It was the threat given by IPPs to call government guarantees that things started moving. It is reported that Pepco and its allied companies have paid Rs 30.0bn during past 15days to IPPs. Pepco recovered on the average Rs 1.0bn per day from consumers and entire amount was paid to IPPs. IPPs have a capacity of generating 6115mw but were generating 3470MW primarily because of lack of funds that caused shortage of fuel. The government has moved fast to contain load shedding during the holy month of Ramazan and asked the concerned organizations to increase electricity production by 1370mw to avoid load shedding during iftar and sehri. There is some improvement on that account but in certain areas where electricity loss is around 33.0 per cent, there is acute shortage of electricity.

Public sector organizations Pepco and Wapda have thermal energy power plants with substantial capacities. Wapda has a capacity of 4829 mw but is producing around 2000 mw because of its inability to purchase fuel to run the thermal plants. The same is true of Pepco. In order to utilize availability of capacity to maximum, it is essential that fiscal management of energy sector should be improved on priority basis to overcome shortage of electricity that is causing a lot inconvenience to domestic and commercial consumers. Some of the measures being initiated by the government to streamline fiscal management of energy sector are steps in the right direction. They include: deduction of power dues at source of the government departments, rationalization of cost of producing per unit of electricity and payment of cost of production by the consumers. But, it is equally important that line and theft losses that are as high as 33.0 per cent in certain areas should be reduced and indiscrete use of electricity by higher civil and military bureaucracy be curtailed.


Fiscal crisis

Fiscal management is on the edge of precipice because of political uncertainty that would be, hopefully, coming to an end after election of the president, somewhat of indifferent attitude of the government to address fiscal issues faced by economy on priority basis and resource crunch that it faces because of huge fiscal burden on its plate. Contributory factors are huge debt servicing, defense and security expenditure, development expenditure and recurring expenditure of running the government. Revenue collection despite the fact that it crossed one trillion rupee mark is hardly compatible with fiscal demands. The government has no option except to go either for contracting debt from domestic and international donors and financial market or asking the SBP to keep printing paper money that fuels inflation that has already hit 24.5 per cent mark. Both the measures are uncomfortable for the government and detrimental to economic stability and meaningful growth.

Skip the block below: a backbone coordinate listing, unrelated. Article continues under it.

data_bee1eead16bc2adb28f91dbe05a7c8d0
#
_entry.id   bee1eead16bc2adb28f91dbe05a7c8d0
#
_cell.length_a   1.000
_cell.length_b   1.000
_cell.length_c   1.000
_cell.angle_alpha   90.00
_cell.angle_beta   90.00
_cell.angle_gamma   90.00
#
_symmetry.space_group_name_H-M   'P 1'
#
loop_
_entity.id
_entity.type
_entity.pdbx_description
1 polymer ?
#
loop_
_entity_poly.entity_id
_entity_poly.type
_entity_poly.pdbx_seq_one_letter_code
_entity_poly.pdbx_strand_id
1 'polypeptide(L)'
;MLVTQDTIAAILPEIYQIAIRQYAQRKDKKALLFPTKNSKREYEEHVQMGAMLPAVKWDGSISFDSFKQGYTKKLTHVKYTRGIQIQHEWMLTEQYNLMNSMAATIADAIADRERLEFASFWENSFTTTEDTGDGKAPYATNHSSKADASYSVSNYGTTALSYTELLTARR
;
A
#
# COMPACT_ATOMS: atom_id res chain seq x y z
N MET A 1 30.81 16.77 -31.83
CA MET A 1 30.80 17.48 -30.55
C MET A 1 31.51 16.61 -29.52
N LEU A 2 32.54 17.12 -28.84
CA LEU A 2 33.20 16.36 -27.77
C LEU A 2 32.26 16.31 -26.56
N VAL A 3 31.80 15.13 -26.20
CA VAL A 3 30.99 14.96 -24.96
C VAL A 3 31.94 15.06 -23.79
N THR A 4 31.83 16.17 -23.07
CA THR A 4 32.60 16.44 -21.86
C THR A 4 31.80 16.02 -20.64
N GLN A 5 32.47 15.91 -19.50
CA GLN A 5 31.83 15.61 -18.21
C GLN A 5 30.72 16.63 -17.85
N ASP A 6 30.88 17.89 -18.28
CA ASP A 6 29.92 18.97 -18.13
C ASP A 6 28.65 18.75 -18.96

Fiscal issues have further compounded because of high demand side of economy particularly of consumer goods that the government has tried to curtail by increasing import duty on 350 items. It is also curtailing development expenditure but the effort to curtail expenditure of running the government that has a lot of scope for reduction is hardly visible. Fiscal and structural distortions in the economy that have remained unaddressed over the years, have resulted in loss of forex reserves by more than $7.0bn during last ten months and are presently less than $9.0bn, Pak rupee has depreciated by more than 20.0 per cent  during current year with the result that foreign debt burden and cost of living have increased tremendously. Supply side of economy particularly of essential items like atta, milk, vegetables is weak because of hoarding and lust for profit making and inadequate policy for agriculture sector. The provincial governments must go all out to improve supply side of essential items.

Financial crunch is the real issue faced by the government. It can’t go to international financial market to sell bonds because expenditure on bonds already contracted has tripled since October last year and credibility of the country in international financial market is at the lowest ebb. Financial market in the country is quite volatile. The SBP has assured the financial market that forex reserves would soon be improved by giving impetus to privatization and seeking help from the donor countries. It is quite likely that the government might seek credit from the IMF. Treading either of the path would be time consuming and much would depend on political stability in the country and government’s initiative to address fiscal issues and impetus given to economy to have higher economic growth.



Past five months have practically gone unused to address fiscal issues faced by the energy sector and economy. Had some measures been initiated to address them, the downward trend could have been curtailed. Some of the measures now initiated by the government are in positive direction and should help in reversing the ongoing negative trends.  Energy crisis are addressable provided the government makes all out effort to increase production capacity of electricity and reduces its circular debt in the shortest possible time.

Source: The News, 8/9/2008